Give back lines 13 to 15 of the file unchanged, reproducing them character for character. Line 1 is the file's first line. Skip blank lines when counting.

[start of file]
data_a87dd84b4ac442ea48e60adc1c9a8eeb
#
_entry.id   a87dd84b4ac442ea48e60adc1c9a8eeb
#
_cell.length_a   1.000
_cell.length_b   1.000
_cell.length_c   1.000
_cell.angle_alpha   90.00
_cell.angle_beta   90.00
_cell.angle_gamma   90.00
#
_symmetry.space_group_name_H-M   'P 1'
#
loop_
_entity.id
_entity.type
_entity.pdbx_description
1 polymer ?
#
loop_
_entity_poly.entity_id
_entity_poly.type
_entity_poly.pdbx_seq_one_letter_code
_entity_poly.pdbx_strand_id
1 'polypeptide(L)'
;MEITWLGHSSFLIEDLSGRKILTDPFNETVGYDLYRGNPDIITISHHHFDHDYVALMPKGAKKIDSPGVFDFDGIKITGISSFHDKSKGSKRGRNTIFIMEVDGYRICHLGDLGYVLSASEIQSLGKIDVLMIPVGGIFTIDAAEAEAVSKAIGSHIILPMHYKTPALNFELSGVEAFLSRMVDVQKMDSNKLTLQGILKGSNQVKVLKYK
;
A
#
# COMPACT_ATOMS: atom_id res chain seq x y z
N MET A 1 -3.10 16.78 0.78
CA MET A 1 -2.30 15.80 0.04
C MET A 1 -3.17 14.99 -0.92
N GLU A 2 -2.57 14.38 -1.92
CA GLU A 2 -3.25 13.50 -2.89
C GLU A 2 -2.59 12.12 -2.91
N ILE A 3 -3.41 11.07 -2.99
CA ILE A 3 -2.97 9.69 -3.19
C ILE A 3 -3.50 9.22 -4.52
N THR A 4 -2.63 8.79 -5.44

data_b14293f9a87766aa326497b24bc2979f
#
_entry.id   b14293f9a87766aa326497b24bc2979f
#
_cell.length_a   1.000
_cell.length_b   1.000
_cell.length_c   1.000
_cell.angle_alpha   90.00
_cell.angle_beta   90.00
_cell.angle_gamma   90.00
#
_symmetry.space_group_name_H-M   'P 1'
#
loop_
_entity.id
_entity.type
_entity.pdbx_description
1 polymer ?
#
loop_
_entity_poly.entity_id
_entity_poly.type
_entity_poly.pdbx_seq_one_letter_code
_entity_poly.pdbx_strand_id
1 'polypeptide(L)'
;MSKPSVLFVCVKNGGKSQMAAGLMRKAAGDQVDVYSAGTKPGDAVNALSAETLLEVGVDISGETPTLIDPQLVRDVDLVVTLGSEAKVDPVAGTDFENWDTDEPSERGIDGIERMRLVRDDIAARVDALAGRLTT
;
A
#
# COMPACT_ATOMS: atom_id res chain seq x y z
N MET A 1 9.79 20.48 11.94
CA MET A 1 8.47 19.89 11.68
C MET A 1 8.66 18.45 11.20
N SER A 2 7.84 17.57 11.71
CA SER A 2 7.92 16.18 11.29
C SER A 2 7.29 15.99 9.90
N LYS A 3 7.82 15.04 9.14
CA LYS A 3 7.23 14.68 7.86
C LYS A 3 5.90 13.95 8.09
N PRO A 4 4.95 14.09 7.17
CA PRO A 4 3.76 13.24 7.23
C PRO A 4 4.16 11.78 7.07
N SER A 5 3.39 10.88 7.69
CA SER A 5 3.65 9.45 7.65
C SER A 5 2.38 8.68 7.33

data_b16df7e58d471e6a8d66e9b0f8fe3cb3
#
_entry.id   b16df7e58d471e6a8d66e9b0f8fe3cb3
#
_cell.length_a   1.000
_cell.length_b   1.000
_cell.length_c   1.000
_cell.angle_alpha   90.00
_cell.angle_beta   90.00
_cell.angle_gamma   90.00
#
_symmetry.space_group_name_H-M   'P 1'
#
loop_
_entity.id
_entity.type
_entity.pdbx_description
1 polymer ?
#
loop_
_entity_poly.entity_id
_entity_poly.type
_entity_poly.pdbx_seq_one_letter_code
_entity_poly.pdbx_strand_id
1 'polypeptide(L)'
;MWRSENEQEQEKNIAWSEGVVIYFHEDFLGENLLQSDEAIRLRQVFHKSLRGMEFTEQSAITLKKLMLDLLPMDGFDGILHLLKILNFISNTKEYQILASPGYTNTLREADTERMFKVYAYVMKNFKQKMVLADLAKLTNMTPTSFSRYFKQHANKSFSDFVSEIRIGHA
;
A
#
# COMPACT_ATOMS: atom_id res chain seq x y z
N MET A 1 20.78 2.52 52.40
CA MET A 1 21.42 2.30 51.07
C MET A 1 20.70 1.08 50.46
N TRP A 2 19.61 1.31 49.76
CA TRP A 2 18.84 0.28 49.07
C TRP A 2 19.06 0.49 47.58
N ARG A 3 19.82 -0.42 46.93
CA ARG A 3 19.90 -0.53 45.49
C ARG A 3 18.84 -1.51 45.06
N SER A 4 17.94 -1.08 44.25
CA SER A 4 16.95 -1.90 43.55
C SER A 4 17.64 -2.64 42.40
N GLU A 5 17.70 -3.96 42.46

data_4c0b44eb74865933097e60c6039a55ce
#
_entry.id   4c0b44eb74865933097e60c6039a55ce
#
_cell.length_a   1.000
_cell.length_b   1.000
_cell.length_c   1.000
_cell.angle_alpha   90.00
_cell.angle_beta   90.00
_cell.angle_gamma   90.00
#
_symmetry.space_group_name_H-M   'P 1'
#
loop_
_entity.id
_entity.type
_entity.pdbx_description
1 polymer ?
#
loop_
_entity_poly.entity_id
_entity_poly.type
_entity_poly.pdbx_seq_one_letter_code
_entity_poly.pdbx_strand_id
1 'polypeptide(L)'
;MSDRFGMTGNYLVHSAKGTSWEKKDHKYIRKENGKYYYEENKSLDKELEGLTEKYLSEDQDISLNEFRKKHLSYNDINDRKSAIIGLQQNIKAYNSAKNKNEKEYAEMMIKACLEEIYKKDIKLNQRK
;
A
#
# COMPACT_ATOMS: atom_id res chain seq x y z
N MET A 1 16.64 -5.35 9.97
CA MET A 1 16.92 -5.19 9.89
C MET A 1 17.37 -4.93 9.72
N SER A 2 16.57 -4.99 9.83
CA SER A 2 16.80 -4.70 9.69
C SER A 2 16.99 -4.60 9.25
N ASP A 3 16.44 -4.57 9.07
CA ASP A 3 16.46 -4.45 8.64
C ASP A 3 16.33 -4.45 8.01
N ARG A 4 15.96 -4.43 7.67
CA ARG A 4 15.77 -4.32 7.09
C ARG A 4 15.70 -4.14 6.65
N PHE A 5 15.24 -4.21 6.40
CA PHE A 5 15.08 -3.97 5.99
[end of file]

#
loop_
_entity.id